A Minimal Footprint Magnetic Resonance Imaging (MRI) Scanner Helps Radiology Departments Address Overloads and Backlog
By MedImaging International staff writers
Posted on 23 Mar 2021
Image: The O-scan Elite dedicated MRI for extremities (Photo courtesy of Esaote)
The Esaote (Genova, Italy) O-scan Elite MRI facilitates transversal, sagittal, coronal and oblique section imaging of the arm, including hand, wrist, forearm, and elbow, but excluding the upper part of the arm; and portions of the leg, including foot, ankle, calf, and knee, but excluding the thigh. As the O-scan MRI runs on a standard power outlet, and does not require helium cooling, it is a viable, cost effective solution that also impacts patient comfort. For pathologies in which it can be beneficial to image the joint in real-time movement, the Esaote True Motion can perform a regular MRI sequence.
The Elite configuration comes with the Esaote AgilExam AI software, which recognizes the anatomy and automatically suggests the setup of the MRI scan according to the chosen protocol, improving image consistency and reducing exam times. Once the scout scan has been acquired, setup time for a complete exam is a matter of seconds, during which AgilExam adjusts the slice orientation and number of slices of all the scans, as per the chosen protocol. AgilExam is available for the knee, ankle, and wrist, but is not compatible with MRI conditional implants.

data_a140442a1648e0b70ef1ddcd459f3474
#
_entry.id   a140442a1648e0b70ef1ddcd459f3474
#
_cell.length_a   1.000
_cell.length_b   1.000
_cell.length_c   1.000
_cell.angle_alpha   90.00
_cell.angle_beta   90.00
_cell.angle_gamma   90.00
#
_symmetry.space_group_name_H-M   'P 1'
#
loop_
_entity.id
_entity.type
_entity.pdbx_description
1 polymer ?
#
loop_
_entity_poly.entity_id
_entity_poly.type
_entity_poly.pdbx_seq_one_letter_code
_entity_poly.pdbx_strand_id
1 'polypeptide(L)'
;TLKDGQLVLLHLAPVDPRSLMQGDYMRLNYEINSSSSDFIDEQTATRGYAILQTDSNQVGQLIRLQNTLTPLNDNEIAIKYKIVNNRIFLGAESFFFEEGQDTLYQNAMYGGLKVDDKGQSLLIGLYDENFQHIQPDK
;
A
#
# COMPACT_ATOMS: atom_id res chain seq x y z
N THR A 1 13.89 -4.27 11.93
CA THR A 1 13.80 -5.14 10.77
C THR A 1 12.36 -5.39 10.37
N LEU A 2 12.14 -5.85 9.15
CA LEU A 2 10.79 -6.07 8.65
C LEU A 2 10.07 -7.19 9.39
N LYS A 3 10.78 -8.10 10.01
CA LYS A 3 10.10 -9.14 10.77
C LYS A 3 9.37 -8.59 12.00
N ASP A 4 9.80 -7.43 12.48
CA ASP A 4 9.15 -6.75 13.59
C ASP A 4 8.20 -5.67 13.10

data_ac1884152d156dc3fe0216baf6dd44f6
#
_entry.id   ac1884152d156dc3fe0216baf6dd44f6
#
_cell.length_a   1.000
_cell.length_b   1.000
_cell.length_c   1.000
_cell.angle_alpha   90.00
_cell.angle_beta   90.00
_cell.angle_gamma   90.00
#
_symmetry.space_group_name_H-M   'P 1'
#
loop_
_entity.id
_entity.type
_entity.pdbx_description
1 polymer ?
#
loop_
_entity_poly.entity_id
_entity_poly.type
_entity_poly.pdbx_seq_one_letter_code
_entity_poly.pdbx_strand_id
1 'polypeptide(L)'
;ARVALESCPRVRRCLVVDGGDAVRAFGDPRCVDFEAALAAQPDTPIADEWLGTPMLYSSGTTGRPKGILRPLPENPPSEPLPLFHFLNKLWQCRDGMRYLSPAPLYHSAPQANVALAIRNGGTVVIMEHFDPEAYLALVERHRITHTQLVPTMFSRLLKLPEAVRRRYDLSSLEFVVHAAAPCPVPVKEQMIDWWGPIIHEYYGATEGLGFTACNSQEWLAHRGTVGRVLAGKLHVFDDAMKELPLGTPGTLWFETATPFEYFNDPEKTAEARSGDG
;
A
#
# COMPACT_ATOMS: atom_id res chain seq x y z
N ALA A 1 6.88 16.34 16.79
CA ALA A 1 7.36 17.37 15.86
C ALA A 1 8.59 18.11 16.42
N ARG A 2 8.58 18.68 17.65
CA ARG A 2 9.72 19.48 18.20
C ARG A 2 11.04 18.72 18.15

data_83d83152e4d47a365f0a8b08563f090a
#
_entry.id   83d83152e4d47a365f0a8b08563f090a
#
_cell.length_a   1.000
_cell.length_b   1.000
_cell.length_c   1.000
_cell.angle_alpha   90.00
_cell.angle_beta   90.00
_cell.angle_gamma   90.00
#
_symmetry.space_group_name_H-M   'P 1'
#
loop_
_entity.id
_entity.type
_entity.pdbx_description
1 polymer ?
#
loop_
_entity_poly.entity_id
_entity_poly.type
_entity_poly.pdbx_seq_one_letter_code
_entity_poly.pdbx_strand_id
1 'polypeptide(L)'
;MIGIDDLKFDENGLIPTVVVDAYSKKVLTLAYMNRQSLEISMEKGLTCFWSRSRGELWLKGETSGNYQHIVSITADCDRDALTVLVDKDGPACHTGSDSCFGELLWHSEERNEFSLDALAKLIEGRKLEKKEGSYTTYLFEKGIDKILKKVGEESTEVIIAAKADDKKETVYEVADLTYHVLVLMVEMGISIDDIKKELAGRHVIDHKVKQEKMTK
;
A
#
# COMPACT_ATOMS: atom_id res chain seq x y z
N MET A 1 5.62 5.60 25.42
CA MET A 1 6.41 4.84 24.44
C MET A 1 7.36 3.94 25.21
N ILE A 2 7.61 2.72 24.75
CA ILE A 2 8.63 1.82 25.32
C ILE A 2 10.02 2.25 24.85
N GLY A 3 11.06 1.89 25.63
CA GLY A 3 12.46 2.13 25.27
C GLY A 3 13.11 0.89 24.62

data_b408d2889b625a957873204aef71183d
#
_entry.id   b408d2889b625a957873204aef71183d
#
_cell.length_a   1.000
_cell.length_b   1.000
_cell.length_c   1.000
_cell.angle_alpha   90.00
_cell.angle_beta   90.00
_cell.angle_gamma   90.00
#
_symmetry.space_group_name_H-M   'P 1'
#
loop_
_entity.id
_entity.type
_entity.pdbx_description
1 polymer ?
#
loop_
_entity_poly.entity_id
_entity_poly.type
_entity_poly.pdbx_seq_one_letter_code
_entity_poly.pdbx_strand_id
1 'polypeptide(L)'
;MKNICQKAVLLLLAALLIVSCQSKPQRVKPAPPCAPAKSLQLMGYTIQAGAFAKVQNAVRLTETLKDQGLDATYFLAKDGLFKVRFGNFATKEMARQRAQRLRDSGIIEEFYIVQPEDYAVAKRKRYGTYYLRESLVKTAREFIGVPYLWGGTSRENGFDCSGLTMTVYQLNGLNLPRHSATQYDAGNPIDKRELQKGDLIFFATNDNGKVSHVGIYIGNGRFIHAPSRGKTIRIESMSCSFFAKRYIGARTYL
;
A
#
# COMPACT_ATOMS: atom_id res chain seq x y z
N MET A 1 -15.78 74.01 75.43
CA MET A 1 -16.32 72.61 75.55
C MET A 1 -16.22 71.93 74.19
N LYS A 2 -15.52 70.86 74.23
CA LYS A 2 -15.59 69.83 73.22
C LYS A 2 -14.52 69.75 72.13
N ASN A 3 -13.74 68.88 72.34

“The Esaote Extremity MRI creates excellent diagnostic images of the elbow, wrist, hand, and fingers from the upper extremity and the knee, ankle, foot and toes from the lower extremity,” said Eric Lazar, MD, of University Radiology (East Brunswick, NJ, USA). “The patient reclines comfortably in an open-air environment while only the imaged body part lies within the machine. This is the first of its kind through our suite of 23 offices, and we are happy to welcome patients to our East Brunswick flagship office for this new service.”
MRI scanners can have ultraweak, weak, medium, strong, and superstrong magnetic fields, as measured in Tesla units. Highest-quality scans are usually taken with the aid of superconducting magnetic systems that generate very strong magnetic fields, providing the highest image resolution. But such high-field systems require liquid helium to keep the superconducting magnets cool, which demands high-power consumption, large separate facilities, and improved shielding.